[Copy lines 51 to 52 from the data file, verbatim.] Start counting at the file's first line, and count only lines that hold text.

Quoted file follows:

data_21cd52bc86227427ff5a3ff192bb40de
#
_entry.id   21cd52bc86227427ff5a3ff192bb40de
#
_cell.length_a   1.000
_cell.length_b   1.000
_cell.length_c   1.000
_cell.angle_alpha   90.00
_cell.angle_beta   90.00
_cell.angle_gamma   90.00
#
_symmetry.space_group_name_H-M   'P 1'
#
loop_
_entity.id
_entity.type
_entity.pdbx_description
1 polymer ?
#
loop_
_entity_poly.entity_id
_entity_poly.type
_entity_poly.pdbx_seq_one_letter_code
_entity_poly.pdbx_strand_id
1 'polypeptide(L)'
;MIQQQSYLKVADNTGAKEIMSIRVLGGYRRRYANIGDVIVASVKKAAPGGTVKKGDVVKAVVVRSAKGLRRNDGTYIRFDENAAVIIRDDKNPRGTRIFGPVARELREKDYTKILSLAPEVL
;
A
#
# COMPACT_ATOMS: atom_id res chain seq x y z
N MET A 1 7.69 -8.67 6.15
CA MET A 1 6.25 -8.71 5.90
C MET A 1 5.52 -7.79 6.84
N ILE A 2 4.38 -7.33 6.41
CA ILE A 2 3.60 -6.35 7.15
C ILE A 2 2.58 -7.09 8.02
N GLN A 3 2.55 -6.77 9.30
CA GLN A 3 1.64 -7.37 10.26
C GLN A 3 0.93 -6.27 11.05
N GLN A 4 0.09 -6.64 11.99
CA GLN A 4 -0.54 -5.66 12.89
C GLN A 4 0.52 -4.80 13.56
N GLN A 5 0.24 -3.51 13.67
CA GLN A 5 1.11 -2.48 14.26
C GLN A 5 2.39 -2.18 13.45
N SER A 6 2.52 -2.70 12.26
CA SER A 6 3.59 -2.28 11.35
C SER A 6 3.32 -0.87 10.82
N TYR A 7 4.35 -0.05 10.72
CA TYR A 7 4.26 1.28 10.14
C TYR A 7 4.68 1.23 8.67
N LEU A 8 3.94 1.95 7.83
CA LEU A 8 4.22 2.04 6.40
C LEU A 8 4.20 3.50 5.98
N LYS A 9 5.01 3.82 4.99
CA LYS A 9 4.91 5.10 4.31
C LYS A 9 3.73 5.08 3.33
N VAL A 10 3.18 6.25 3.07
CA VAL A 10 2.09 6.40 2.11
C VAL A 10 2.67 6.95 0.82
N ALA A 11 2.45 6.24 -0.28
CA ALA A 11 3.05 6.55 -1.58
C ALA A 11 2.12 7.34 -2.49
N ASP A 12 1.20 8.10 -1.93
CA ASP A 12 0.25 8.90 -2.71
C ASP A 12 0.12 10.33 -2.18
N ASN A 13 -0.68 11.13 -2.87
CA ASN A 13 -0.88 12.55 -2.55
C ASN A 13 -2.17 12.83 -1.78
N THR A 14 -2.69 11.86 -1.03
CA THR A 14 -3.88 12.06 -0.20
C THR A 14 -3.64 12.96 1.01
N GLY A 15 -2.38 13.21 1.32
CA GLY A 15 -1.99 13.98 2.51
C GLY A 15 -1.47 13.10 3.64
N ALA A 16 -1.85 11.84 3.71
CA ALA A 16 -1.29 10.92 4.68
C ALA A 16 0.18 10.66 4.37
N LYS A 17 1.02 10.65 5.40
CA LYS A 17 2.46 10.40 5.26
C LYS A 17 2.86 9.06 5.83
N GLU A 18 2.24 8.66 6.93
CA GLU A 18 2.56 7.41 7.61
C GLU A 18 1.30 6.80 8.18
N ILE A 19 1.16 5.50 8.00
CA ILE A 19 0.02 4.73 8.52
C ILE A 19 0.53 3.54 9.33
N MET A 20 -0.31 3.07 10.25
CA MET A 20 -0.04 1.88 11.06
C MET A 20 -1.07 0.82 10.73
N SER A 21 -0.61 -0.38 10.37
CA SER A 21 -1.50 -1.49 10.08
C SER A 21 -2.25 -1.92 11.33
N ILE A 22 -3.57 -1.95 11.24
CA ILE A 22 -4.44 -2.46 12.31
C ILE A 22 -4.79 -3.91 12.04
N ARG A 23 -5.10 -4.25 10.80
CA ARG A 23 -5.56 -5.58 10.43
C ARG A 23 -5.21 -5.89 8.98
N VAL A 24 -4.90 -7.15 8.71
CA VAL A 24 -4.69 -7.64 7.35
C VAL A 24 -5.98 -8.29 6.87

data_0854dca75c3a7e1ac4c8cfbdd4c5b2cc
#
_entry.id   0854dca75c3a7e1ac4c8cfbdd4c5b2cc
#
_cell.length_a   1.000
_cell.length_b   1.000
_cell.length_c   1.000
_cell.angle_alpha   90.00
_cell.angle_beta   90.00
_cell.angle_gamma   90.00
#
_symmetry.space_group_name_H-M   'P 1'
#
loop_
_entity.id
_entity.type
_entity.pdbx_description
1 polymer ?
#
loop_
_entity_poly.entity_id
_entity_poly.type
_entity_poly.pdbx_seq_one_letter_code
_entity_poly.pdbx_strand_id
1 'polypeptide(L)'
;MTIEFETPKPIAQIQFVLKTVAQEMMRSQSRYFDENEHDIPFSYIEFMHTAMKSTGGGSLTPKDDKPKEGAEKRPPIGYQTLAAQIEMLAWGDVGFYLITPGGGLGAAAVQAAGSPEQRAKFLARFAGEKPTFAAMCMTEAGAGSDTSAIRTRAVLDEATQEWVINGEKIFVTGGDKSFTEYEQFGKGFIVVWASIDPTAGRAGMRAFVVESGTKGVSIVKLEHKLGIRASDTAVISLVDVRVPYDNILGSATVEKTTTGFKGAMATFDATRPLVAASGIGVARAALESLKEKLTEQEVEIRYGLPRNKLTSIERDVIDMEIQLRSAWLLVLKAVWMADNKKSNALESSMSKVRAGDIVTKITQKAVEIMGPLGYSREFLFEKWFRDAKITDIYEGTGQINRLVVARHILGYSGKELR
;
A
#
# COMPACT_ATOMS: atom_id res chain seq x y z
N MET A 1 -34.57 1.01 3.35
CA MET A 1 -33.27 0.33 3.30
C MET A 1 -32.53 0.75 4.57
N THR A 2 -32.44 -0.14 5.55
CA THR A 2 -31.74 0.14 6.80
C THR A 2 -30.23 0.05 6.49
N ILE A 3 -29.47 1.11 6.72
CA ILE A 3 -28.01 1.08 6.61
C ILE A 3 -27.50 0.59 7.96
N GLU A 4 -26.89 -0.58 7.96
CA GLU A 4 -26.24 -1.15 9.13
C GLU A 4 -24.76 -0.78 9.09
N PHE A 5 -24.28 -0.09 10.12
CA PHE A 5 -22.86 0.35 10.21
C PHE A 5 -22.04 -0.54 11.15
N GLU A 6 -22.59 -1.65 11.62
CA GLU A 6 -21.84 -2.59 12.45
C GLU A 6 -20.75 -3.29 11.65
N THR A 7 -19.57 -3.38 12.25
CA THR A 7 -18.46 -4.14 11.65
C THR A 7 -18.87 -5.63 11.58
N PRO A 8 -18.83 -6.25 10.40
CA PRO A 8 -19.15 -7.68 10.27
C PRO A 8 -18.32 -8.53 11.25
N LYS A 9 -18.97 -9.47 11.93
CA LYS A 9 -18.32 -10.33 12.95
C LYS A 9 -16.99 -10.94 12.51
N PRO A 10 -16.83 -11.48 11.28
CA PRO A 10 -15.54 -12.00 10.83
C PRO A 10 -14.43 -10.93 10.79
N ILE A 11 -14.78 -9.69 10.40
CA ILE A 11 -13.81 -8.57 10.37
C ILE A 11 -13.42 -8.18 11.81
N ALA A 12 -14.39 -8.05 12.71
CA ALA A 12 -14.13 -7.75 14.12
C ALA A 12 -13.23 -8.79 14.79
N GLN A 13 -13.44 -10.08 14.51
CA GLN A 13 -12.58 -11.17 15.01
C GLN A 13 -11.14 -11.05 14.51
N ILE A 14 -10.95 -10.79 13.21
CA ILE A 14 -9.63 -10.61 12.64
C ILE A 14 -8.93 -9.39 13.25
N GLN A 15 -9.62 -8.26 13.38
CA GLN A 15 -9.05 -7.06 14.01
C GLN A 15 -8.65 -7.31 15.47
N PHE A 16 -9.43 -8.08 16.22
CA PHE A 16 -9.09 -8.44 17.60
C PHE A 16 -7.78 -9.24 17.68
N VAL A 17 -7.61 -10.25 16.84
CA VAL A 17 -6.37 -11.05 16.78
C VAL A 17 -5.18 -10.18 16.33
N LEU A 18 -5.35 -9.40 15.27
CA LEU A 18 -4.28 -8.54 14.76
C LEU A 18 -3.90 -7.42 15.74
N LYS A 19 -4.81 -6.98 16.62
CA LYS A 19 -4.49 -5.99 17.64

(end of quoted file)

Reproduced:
C TYR A 7 4.68 1.23 8.67
N LEU A 8 3.94 1.95 7.83